"char * const p"?

A: The former declares a pointer to a constant character; the
latter declares a constant pointer to a character.

11.10: Why can't I pass a char ** to a function which expects a
const char **?

A: The rule which permits slight mismatches in qualified pointer
assignments is not applied recursively.

11.12a: What's the correct declaration of main()?

A: int main(int argc, char *argv[]) .

11.12b: Can I declare main() as void, to shut off these annoying
"main returns no value" messages?

A: No.

11.13: But what about main's third argument, envp?

A: It's a non-standard (though common) extension.

11.14a: I believe that declaring void main() can't fail, since I'm
calling exit() instead of returning.

A: It doesn't matter whether main() returns or not, the problem is
that its caller may not even be able to *call* it correctly.

11.14b: Are there systems where void main() doesn't work?

A: Yes.

11.15: The book I've been using always uses void main().

A: It's wrong.

11.16: Is exit(status) truly equivalent to returning the same status
from main()?

A: Yes and no. (See the full list for details.)

11.17: How do I get the ANSI "stringizing" preprocessing operator `#'
to stringize the macro's value instead of its name?

A: You can use a two-step #definition to force a macro to be
expanded as well as stringized.

11.18: What does the message "warning: macro replacement within a
string literal" mean?

A: Some pre-ANSI compilers/preprocessors expanded macro parameters
even inside string literals and character constants.

11.19: I'm getting strange syntax errors inside lines I've #ifdeffed
out.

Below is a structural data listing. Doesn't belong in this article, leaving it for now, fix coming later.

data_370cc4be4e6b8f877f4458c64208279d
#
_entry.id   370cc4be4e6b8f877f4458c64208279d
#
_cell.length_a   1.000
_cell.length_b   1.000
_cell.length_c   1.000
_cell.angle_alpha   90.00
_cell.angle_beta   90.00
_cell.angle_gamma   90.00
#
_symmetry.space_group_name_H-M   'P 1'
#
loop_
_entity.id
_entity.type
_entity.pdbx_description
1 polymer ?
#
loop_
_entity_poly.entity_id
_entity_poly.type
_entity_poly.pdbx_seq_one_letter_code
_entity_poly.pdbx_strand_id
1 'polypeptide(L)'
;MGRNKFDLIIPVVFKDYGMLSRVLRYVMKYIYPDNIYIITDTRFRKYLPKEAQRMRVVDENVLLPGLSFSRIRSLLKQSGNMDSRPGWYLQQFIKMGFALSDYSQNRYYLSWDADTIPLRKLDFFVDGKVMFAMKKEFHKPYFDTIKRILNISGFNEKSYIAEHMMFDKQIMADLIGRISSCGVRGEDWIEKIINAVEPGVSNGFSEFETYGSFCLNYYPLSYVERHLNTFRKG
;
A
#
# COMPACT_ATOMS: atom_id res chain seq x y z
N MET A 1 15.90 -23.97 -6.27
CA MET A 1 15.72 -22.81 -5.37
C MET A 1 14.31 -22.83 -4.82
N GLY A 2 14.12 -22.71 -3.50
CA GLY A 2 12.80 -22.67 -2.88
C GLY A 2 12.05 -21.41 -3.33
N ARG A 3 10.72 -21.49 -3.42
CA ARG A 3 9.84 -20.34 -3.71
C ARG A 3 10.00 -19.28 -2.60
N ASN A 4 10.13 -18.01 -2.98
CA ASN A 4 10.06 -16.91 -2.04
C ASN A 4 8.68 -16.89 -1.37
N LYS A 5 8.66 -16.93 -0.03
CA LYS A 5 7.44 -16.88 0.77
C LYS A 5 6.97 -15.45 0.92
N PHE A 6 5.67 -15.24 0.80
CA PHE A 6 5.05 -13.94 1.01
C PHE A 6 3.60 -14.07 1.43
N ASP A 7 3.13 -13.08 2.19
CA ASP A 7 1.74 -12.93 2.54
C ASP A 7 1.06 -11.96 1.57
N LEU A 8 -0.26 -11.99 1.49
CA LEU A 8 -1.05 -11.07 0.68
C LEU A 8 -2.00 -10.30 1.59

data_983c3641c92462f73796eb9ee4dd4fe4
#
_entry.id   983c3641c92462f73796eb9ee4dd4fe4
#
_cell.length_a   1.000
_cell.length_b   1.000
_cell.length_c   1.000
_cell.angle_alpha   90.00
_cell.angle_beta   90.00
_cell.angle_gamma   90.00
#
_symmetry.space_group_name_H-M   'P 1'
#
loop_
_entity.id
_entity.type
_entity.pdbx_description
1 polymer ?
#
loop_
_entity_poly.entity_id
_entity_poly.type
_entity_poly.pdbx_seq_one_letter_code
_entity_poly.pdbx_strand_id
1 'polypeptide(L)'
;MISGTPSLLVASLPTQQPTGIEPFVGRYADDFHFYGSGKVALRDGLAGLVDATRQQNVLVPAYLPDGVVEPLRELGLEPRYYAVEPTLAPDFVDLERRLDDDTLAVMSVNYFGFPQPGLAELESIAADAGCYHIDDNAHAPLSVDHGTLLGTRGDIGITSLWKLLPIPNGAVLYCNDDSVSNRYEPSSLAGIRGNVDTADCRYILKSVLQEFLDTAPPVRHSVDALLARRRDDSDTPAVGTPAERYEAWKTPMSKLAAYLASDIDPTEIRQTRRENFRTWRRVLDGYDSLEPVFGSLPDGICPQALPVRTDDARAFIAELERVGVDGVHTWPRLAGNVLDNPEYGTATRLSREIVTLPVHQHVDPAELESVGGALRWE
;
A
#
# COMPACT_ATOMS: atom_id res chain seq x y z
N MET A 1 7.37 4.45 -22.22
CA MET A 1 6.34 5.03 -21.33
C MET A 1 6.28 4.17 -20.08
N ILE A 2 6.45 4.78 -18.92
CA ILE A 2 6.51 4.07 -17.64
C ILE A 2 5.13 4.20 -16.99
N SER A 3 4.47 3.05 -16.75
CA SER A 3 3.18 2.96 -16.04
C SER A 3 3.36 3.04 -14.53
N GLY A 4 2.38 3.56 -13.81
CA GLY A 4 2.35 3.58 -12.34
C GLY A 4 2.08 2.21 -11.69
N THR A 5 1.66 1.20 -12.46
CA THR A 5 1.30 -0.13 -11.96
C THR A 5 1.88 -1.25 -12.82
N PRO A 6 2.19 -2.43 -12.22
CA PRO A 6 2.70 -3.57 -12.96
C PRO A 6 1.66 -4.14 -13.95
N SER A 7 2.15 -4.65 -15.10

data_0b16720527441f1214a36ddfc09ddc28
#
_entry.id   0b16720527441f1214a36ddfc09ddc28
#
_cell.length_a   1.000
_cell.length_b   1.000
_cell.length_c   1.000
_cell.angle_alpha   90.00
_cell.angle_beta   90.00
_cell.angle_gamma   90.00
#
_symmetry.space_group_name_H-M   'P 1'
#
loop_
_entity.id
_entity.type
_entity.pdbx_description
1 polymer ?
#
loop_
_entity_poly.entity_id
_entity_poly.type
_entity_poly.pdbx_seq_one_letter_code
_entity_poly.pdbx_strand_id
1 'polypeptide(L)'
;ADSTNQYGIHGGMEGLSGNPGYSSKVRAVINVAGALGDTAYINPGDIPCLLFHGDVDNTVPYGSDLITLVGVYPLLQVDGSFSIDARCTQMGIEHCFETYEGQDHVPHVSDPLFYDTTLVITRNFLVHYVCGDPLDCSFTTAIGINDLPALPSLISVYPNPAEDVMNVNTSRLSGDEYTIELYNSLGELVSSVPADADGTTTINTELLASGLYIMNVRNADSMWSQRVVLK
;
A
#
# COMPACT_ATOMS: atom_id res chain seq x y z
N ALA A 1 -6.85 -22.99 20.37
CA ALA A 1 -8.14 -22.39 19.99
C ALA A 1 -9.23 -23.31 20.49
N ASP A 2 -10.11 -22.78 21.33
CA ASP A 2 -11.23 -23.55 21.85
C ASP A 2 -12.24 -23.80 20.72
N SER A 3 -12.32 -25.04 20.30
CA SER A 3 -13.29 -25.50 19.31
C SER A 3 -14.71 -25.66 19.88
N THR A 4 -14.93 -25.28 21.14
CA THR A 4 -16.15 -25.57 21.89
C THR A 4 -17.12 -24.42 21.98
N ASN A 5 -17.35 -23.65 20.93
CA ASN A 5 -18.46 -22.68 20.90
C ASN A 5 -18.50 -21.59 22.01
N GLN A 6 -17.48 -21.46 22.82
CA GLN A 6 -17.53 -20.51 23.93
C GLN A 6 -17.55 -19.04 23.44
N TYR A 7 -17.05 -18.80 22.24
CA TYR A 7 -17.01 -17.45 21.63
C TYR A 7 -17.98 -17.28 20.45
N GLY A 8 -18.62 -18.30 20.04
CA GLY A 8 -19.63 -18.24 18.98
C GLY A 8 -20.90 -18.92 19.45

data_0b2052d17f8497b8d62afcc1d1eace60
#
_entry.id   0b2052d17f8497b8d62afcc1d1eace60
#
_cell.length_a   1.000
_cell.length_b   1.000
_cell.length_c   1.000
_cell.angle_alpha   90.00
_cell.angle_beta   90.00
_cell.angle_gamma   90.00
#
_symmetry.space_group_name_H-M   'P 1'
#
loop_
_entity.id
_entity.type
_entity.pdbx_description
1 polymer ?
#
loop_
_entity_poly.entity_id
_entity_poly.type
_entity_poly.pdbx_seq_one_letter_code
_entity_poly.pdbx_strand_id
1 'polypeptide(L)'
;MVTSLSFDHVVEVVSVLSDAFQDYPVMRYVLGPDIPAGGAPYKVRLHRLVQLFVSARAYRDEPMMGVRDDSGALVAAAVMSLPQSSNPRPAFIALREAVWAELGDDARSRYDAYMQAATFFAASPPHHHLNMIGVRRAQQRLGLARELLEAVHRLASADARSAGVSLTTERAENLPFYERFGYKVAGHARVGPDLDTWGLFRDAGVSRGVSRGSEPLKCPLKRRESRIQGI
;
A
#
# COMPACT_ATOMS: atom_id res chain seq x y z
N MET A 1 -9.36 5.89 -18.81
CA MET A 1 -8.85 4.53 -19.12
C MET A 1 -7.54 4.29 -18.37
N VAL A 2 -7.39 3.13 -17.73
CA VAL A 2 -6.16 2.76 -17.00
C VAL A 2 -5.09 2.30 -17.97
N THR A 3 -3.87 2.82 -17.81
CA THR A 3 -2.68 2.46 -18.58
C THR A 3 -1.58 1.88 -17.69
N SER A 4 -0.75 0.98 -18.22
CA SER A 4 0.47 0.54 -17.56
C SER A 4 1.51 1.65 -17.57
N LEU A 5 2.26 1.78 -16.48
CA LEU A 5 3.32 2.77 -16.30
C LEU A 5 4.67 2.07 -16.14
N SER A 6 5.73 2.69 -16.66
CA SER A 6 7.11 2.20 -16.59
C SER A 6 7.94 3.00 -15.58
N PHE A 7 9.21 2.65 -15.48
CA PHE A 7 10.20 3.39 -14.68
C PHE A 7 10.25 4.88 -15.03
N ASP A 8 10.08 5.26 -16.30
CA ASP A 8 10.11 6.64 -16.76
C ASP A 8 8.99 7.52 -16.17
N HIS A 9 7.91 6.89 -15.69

A: Under ANSI C, #ifdeffed-out text must still consist of "valid
preprocessing tokens." This means that there must be no
newlines inside quotes, and no unterminated comments or quotes
(i.e. no single apostrophes).

11.20: What are #pragmas ?

A: The #pragma directive provides a single, well-defined "escape
hatch" which can be used for extensions.

11.21: What does "#pragma once" mean?

A: It is an extension implemented by some preprocessors to help
make header files idempotent.

11.22: Is char a[3] = "abc"; legal?

A: Yes, in ANSI C.

11.24: Why can't I perform arithmetic on a void * pointer?

A: The compiler doesn't know the size of the pointed-to objects.

11.25: What's the difference between memcpy() and memmove()?

A: memmove() offers guaranteed behavior if the source and
destination arguments overlap.

11.26: What should malloc(0) do?

A: The behavior is implementation-defined.

11.27: Why does the ANSI Standard place limits on the length and case-
significance of external identifiers?

A: The problem is older linkers which cannot be forced (by mere
words in a Standard) to upgrade.

11.29: My compiler is rejecting the simplest possible test programs,
with all kinds of syntax errors.

A: Perhaps it is a pre-ANSI compiler.

11.30: Why are some ANSI/ISO Standard library functions showing up as
undefined, even though I've got an ANSI compiler?

A: Perhaps you don't have ANSI-compatible headers and libraries.

11.31: Does anyone have a tool for converting old-style C programs to
ANSI C, or for automatically generating prototypes?

A: See the full list for details.

11.32: Why won't frobozz-cc, which claims to be ANSI compliant, accept
this code?

A: Are you sure that the code being rejected doesn't rely on some
non-Standard extension?

11.33: What's the difference between implementation-defined,
unspecified, and undefined behavior?

A: If you're writing portable code, ignore the distinctions.
Otherwise, see the full list.

11.33b: What does it really mean for a program to be "conforming"?

A: The Standard talks about three kinds of conformance: conforming
programs, strictly conforming programs, and conforming
implementations. (See the full list for definitions.)

11.34: I'm appalled that the ANSI Standard leaves so many issues
undefined.

A: In most of these cases, the Standard is simply codifying
existing practice.